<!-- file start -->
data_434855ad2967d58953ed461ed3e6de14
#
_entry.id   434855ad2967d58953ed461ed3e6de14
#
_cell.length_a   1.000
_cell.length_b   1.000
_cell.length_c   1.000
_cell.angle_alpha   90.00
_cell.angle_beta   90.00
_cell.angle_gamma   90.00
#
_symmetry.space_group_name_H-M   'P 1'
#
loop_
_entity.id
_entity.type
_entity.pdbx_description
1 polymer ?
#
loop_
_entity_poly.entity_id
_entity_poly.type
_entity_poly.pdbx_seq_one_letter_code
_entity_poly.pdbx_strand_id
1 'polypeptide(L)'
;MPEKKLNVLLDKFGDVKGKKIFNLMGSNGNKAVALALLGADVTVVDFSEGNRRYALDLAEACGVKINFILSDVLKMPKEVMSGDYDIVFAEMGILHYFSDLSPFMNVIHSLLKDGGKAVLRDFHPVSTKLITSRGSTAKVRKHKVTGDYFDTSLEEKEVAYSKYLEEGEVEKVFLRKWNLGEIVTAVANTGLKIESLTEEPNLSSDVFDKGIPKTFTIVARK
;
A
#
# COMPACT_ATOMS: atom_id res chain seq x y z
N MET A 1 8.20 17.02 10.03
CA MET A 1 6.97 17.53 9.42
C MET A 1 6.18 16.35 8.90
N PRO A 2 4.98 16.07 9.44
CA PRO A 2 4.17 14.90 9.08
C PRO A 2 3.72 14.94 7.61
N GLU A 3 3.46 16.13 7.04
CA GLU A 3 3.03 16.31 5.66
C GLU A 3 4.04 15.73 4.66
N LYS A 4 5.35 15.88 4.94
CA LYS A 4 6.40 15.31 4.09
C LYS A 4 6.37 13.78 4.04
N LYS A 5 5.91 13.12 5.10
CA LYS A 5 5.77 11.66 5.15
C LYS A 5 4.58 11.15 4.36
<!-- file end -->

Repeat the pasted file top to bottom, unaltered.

data_434855ad2967d58953ed461ed3e6de14
#
_entry.id   434855ad2967d58953ed461ed3e6de14
#
_cell.length_a   1.000
_cell.length_b   1.000
_cell.length_c   1.000
_cell.angle_alpha   90.00
_cell.angle_beta   90.00
_cell.angle_gamma   90.00
#
_symmetry.space_group_name_H-M   'P 1'
#
loop_
_entity.id
_entity.type
_entity.pdbx_description
1 polymer ?
#
loop_
_entity_poly.entity_id
_entity_poly.type
_entity_poly.pdbx_seq_one_letter_code
_entity_poly.pdbx_strand_id
1 'polypeptide(L)'
;MPEKKLNVLLDKFGDVKGKKIFNLMGSNGNKAVALALLGADVTVVDFSEGNRRYALDLAEACGVKINFILSDVLKMPKEVMSGDYDIVFAEMGILHYFSDLSPFMNVIHSLLKDGGKAVLRDFHPVSTKLITSRGSTAKVRKHKVTGDYFDTSLEEKEVAYSKYLEEGEVEKVFLRKWNLGEIVTAVANTGLKIESLTEEPNLSSDVFDKGIPKTFTIVARK
;
A
#
# COMPACT_ATOMS: atom_id res chain seq x y z
N MET A 1 8.20 17.02 10.03
CA MET A 1 6.97 17.53 9.42
C MET A 1 6.18 16.35 8.90
N PRO A 2 4.98 16.07 9.44
CA PRO A 2 4.17 14.90 9.08
C PRO A 2 3.72 14.94 7.61
N GLU A 3 3.46 16.13 7.04
CA GLU A 3 3.03 16.31 5.66
C GLU A 3 4.04 15.73 4.66
N LYS A 4 5.35 15.88 4.94
CA LYS A 4 6.40 15.31 4.09
C LYS A 4 6.37 13.78 4.04
N LYS A 5 5.91 13.12 5.10
CA LYS A 5 5.77 11.66 5.15
C LYS A 5 4.58 11.15 4.36